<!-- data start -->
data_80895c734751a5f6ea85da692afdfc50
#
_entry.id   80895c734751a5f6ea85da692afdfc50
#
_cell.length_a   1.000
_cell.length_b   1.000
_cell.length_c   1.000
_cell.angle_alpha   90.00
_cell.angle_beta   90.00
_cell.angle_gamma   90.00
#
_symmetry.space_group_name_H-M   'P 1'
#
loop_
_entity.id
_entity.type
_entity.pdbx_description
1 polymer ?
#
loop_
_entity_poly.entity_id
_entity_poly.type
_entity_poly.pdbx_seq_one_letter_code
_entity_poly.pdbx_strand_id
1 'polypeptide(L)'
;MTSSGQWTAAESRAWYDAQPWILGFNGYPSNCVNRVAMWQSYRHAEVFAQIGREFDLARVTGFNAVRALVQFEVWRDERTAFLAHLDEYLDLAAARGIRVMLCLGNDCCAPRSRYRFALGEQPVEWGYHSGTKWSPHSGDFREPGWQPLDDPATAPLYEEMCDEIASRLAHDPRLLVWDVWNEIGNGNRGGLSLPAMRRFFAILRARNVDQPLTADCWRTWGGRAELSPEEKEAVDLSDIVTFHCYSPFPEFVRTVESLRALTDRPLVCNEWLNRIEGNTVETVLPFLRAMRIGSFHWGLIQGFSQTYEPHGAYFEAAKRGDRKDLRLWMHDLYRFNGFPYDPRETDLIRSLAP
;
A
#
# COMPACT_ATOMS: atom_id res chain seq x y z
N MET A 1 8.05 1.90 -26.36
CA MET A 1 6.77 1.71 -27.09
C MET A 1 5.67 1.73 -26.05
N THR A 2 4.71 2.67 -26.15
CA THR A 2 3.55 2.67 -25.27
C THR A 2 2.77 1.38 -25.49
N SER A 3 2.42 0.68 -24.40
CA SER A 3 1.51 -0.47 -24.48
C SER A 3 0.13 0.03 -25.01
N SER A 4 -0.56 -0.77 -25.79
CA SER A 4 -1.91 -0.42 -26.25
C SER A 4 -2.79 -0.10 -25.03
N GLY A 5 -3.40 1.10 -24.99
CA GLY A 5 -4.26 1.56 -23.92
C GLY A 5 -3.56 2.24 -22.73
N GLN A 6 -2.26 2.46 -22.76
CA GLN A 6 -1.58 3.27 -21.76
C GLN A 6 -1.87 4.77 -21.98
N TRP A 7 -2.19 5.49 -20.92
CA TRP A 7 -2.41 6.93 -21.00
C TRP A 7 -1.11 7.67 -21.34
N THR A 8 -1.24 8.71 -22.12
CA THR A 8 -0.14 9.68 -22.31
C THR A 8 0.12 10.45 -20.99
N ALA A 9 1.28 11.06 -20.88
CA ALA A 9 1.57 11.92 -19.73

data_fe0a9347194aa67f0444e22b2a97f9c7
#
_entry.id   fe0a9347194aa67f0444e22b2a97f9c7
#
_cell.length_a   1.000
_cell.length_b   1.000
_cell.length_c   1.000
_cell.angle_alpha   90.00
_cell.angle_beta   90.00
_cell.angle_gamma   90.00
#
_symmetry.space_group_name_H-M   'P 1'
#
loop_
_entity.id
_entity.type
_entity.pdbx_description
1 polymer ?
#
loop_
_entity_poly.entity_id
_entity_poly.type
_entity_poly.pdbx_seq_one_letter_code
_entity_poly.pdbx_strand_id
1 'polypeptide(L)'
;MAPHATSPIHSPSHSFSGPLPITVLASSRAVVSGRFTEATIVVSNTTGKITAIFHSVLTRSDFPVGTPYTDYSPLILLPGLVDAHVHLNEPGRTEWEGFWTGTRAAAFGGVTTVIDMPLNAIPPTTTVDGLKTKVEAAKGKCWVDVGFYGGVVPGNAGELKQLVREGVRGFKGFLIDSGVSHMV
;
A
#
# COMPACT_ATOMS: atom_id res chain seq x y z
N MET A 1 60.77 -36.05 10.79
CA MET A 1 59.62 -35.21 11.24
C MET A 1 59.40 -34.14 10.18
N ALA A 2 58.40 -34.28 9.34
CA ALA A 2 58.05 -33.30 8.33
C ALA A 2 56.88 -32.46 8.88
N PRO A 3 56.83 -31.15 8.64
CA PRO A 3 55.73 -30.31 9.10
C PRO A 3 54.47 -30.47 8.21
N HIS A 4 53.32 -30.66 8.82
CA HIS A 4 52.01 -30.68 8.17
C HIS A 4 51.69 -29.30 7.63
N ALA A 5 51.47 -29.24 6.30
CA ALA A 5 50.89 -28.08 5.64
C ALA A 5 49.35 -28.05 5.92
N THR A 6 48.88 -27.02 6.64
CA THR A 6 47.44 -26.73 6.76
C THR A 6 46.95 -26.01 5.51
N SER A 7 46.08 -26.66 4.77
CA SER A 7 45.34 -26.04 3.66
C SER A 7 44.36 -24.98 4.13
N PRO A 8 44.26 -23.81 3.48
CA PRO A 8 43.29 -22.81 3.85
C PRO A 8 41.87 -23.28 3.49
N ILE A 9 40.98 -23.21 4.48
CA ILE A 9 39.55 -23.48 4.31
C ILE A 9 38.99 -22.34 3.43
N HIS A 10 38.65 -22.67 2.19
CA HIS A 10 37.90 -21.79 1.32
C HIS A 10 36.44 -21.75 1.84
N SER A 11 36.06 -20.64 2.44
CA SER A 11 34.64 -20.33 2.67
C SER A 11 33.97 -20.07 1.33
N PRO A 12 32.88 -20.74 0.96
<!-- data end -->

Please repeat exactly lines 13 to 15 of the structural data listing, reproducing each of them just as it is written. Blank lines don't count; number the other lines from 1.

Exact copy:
#
loop_
_entity.id